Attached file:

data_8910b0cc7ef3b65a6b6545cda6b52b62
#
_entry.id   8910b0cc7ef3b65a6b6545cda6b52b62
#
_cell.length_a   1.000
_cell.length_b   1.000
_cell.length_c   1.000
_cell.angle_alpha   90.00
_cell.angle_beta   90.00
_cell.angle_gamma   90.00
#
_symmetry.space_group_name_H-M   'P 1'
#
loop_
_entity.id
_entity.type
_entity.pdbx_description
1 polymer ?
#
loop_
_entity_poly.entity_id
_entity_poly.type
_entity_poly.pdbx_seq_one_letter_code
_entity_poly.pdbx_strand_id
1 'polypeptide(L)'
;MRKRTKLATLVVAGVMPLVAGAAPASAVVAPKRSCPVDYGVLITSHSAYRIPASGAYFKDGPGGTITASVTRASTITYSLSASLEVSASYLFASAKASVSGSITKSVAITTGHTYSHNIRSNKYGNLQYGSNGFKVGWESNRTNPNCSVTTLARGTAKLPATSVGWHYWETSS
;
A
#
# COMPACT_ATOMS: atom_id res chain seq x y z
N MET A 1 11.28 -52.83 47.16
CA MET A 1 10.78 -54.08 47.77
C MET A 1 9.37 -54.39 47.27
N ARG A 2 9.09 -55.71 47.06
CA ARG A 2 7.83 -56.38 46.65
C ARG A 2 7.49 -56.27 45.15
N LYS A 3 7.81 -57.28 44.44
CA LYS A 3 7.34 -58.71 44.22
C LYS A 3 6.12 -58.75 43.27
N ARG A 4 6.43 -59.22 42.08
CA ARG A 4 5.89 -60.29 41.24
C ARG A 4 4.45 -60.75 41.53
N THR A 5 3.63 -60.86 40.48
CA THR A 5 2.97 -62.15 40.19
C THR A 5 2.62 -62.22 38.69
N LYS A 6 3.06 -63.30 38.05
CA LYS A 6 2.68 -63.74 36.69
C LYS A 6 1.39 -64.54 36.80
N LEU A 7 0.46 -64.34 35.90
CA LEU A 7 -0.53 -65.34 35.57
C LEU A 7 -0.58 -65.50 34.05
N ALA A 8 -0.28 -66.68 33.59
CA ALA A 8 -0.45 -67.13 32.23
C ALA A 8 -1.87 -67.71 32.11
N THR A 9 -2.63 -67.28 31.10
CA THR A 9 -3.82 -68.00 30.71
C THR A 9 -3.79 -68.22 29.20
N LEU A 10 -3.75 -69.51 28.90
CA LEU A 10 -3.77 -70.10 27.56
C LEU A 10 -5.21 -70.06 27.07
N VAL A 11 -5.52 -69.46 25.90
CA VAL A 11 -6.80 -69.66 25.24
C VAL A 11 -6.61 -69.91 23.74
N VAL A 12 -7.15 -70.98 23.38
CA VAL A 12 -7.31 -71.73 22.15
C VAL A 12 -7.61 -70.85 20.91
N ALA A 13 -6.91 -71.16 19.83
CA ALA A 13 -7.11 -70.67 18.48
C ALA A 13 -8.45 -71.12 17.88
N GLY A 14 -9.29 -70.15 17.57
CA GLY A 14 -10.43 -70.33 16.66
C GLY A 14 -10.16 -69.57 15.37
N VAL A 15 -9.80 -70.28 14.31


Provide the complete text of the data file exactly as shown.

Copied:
data_8910b0cc7ef3b65a6b6545cda6b52b62
#
_entry.id   8910b0cc7ef3b65a6b6545cda6b52b62
#
_cell.length_a   1.000
_cell.length_b   1.000
_cell.length_c   1.000
_cell.angle_alpha   90.00
_cell.angle_beta   90.00
_cell.angle_gamma   90.00
#
_symmetry.space_group_name_H-M   'P 1'
#
loop_
_entity.id
_entity.type
_entity.pdbx_description
1 polymer ?
#
loop_
_entity_poly.entity_id
_entity_poly.type
_entity_poly.pdbx_seq_one_letter_code
_entity_poly.pdbx_strand_id
1 'polypeptide(L)'
;MRKRTKLATLVVAGVMPLVAGAAPASAVVAPKRSCPVDYGVLITSHSAYRIPASGAYFKDGPGGTITASVTRASTITYSLSASLEVSASYLFASAKASVSGSITKSVAITTGHTYSHNIRSNKYGNLQYGSNGFKVGWESNRTNPNCSVTTLARGTAKLPATSVGWHYWETSS
;
A
#
# COMPACT_ATOMS: atom_id res chain seq x y z
N MET A 1 11.28 -52.83 47.16
CA MET A 1 10.78 -54.08 47.77
C MET A 1 9.37 -54.39 47.27
N ARG A 2 9.09 -55.71 47.06
CA ARG A 2 7.83 -56.38 46.65
C ARG A 2 7.49 -56.27 45.15
N LYS A 3 7.81 -57.28 44.44
CA LYS A 3 7.34 -58.71 44.22
C LYS A 3 6.12 -58.75 43.27
N ARG A 4 6.43 -59.22 42.08
CA ARG A 4 5.89 -60.29 41.24
C ARG A 4 4.45 -60.75 41.53
N THR A 5 3.63 -60.86 40.48
CA THR A 5 2.97 -62.15 40.19
C THR A 5 2.62 -62.22 38.69
N LYS A 6 3.06 -63.30 38.05
CA LYS A 6 2.68 -63.74 36.69
C LYS A 6 1.39 -64.54 36.80
N LEU A 7 0.46 -64.34 35.90
CA LEU A 7 -0.53 -65.34 35.57
C LEU A 7 -0.58 -65.50 34.05
N ALA A 8 -0.28 -66.68 33.59
CA ALA A 8 -0.45 -67.13 32.23
C ALA A 8 -1.87 -67.71 32.11
N THR A 9 -2.63 -67.28 31.10
CA THR A 9 -3.82 -68.00 30.71
C THR A 9 -3.79 -68.22 29.20
N LEU A 10 -3.75 -69.51 28.90
CA LEU A 10 -3.77 -70.10 27.56
C LEU A 10 -5.21 -70.06 27.07
N VAL A 11 -5.52 -69.46 25.90
CA VAL A 11 -6.80 -69.66 25.24
C VAL A 11 -6.61 -69.91 23.74
N VAL A 12 -7.15 -70.98 23.38
CA VAL A 12 -7.31 -71.73 22.15
C VAL A 12 -7.61 -70.85 20.91
N ALA A 13 -6.91 -71.16 19.83
CA ALA A 13 -7.11 -70.67 18.48
C ALA A 13 -8.45 -71.12 17.88
N GLY A 14 -9.29 -70.15 17.57
CA GLY A 14 -10.43 -70.33 16.66
C GLY A 14 -10.16 -69.57 15.37
N VAL A 15 -9.80 -70.28 14.31